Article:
In moments of distress, the database consistency check (DBCC) may prove to be your most valuable friend. This tip provides a thumbnail sketch of the things DBCC can do for you, which include the following:
- Check the integrity of your tables and their related indexes.
- Check the whole database.
- Check the integrity of database pages.
- Rebuild the indexes on any given table.
Why you need to befriend DBCC
If you are wondering why using DBCC is even necessary, here are the reasons:
- Database pages (both tables and indexes) need to be split from time to time, which can result in bad allocations.
- Indexes can become corrupted or simply inefficient.
- The SQL Server engine can occasionally misunderstand your intentions.
- In situations where a large number of updates is the norm, things can get hairy (remember that any given update is actually a delete plus an insert).
- Individual pages, while still "sound," may lose their optimal storage footprint.
How to run DBCC
You can run DBCC in two ways: from a command window and from inside a Query Analyzer window. You can also schedule its operations if you deem it necessary. (I have never felt the need to do this because, of all Microsoft's products, I am most confident in the stability of SQL Server. I believe that it is the finest product ever to emerge from Redmond. But, things can still go wrong.)
The DBCC command has the following extensions:
- CheckDB: checks the consistency of the entire database, and is the basic method to check for database corruption.
- CheckTable: checks a specified table for problems.
- CheckAlloc: checks the individual pages allocated to a database, both tables and indexes.
- Reindex: rebuilds the indexes on a specified table.
- CacheStats: tells you about the objects currently stored in the memory cache.
- DropCleanBuffers: drops all the data currently stored in the buffer, so that you can continue testing without using the previous results.
- Errorlog: erases (truncates) the current log. You might consider scheduling a job consisting of this command to run once a week or so.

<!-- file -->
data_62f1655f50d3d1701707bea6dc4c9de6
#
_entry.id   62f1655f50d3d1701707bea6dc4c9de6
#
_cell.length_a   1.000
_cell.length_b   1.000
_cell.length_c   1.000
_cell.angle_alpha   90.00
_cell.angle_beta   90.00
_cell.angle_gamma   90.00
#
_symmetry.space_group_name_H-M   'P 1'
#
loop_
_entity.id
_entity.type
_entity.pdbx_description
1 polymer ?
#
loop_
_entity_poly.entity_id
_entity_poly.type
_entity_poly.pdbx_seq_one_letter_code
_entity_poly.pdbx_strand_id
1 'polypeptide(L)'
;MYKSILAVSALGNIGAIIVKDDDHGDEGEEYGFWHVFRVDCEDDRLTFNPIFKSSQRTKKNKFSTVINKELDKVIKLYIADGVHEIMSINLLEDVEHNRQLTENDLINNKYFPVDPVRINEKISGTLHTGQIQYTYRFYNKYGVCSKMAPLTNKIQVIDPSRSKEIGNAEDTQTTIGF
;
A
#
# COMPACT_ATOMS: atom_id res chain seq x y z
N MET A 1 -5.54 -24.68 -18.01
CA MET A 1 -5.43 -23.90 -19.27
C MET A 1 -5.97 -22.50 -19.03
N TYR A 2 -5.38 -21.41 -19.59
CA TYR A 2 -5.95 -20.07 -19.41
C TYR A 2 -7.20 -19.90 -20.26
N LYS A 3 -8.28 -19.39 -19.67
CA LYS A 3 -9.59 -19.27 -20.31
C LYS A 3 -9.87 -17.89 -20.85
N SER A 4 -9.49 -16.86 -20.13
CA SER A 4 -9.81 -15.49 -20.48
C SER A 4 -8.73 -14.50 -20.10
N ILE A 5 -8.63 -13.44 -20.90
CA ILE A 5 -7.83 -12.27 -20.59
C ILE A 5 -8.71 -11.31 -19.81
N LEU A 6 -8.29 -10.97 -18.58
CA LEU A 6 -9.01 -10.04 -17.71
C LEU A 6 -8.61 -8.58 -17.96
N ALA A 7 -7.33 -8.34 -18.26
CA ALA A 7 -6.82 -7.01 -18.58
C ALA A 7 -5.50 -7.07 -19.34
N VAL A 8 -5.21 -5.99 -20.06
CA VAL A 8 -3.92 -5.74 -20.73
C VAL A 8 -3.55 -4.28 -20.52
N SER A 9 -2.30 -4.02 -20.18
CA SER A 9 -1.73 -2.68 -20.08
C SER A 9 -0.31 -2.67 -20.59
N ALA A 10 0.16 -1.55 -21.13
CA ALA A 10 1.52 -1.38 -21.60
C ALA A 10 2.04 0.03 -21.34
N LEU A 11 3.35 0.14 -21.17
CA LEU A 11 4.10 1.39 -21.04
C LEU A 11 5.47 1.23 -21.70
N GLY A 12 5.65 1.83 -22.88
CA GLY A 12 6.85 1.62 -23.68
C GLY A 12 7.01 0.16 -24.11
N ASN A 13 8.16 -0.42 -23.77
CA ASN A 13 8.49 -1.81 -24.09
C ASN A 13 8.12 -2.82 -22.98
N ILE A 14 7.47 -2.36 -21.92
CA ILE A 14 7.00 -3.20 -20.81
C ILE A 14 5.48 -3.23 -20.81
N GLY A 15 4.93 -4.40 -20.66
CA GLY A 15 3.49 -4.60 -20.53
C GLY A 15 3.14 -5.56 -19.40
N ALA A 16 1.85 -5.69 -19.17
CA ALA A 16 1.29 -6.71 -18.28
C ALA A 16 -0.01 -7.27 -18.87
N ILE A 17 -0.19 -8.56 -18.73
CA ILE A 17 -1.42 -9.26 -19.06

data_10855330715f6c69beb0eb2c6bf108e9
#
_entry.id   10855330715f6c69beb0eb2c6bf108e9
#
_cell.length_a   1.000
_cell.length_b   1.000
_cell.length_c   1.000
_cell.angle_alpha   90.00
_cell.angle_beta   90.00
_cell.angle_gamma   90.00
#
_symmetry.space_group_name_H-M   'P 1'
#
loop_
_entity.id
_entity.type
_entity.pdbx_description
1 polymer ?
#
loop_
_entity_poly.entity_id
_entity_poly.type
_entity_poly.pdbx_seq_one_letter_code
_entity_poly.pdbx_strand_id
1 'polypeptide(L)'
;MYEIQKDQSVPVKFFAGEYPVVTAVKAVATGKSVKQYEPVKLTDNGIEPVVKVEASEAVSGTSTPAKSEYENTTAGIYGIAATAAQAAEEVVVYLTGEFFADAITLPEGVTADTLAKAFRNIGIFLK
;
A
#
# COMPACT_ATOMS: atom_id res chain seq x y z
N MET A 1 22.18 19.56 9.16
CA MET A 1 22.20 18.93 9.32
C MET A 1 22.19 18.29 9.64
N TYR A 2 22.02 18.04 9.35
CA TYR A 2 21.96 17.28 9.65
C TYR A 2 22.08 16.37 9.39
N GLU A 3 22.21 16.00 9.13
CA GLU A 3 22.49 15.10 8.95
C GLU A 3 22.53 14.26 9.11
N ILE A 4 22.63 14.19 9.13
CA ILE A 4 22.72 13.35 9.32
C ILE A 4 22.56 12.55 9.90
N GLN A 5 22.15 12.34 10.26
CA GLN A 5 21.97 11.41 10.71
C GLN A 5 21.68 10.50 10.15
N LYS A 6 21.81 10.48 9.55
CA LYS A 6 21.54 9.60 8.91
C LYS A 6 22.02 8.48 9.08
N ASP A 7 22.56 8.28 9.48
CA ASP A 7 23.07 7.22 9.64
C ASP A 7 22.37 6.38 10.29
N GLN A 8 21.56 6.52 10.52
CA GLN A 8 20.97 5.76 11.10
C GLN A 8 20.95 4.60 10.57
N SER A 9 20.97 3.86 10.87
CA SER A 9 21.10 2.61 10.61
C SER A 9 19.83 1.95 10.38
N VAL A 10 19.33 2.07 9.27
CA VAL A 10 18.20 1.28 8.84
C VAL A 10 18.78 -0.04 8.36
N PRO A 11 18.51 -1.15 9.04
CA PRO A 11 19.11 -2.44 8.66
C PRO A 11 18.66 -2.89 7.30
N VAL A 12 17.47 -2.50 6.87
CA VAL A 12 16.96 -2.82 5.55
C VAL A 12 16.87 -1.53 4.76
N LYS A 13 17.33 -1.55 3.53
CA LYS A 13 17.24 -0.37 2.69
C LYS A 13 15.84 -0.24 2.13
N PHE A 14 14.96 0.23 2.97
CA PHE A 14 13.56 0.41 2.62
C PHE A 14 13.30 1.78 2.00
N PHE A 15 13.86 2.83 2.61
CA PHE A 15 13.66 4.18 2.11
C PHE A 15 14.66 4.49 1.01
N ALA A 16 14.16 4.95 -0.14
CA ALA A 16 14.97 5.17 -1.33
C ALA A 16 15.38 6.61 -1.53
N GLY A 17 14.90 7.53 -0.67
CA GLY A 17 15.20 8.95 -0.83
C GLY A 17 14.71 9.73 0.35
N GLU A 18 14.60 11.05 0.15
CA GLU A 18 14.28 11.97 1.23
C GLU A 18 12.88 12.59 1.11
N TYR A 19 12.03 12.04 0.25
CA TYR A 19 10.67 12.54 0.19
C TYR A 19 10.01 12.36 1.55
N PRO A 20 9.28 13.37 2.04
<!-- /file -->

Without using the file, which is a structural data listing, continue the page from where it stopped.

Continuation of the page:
- FlushProcInDB: clears out the stored procedure cache for the specified database (use its dbid not its name). Discover its id using:
SELECT dbid FROM master.dbo.sysdatabases
WHERE name = '<name your poison>
- IndexDefrag: reduces fragmentation in indexes without imposing a lock on the files so that users can continue working with the database.
- CheckCatalog: checks the specified database for consistency in tables and between tables (the latter means foreign keys etc.).
How to use five of these extensions
DBCC first creates a snapshot of your database (except in certain special circumstances, such as working with a Master, TempDB, or read-only database). A proviso: In order to use DBCC, your database must be in single-user mode.
Using DBCC CheckDB
This command ensures that:
- Data and index pages are correctly linked.
- Indexes are sorted correctly and are up to date.
- Pointers are consistent.
- Data on each page is up to date.
- Page offsets are up to date.
Here are three of the most common ways to use CheckDB:
DBCC CHECKDB ('AdventureWorks', REPAIR_FAST)
DBCC CHECKDB ('AdventureWorks', REPAIR_REBUILD)
DBCC CHECKDB ('AdventureWorks', REPAIR_ALLOW_DATA_LOSS)
There are several other options that you may specify, but these are the three critical options. I have presented the DBCC commands in the order in which you should run them and then check the results afterwards. The first two options will not result in a loss of data, while the third will cause data loss. It's advisable to place the third command inside a transaction so you can perform a ROLLBACK if the data loss is unacceptable.
Using DBCC CheckTable
Any problems you encounter will most often be with one or more tables within a database rather than the entire database. In these cases, run DBCC CheckTable. First, use the database of interest and then run the DBCC CheckTable command. Here are two examples:
DBCC CheckTable ('Sales,SalesOrderHeader')
DBCC CheckTable ('Sales,SalesOrderHeader', REPAIR_REBUILD)
Using DBCC CheckAlloc
This command checks the consistency of data pages and their indexes. Here are two examples:
DBCC CHECKALLOC ('Sales.SalesOrderDetails')
DBCC CHECKALLOC ('Sales.SalesOrderDetails', REPAIR_REBUILD)
Use this command to verify the consistency of a database's system tables. You specify the name of the database to check and optionally the argument WITH NO_INFOMSGS. Here is an example:
DBCC CHECKCATALOG ('AdventureWorks')
Using DBCC ReIndex
This command forces the reconstruction of one or more indexes on a given table or view. You can also supply the name of a particular index, as well as a fill factor. Listing A contains two examples. The third argument specifies that I want a fill factor of 90% on the recreated index.
Now that you know the most common uses of DBCC, you can learn about additional arguments and options for each command variation by consulting Books Online.
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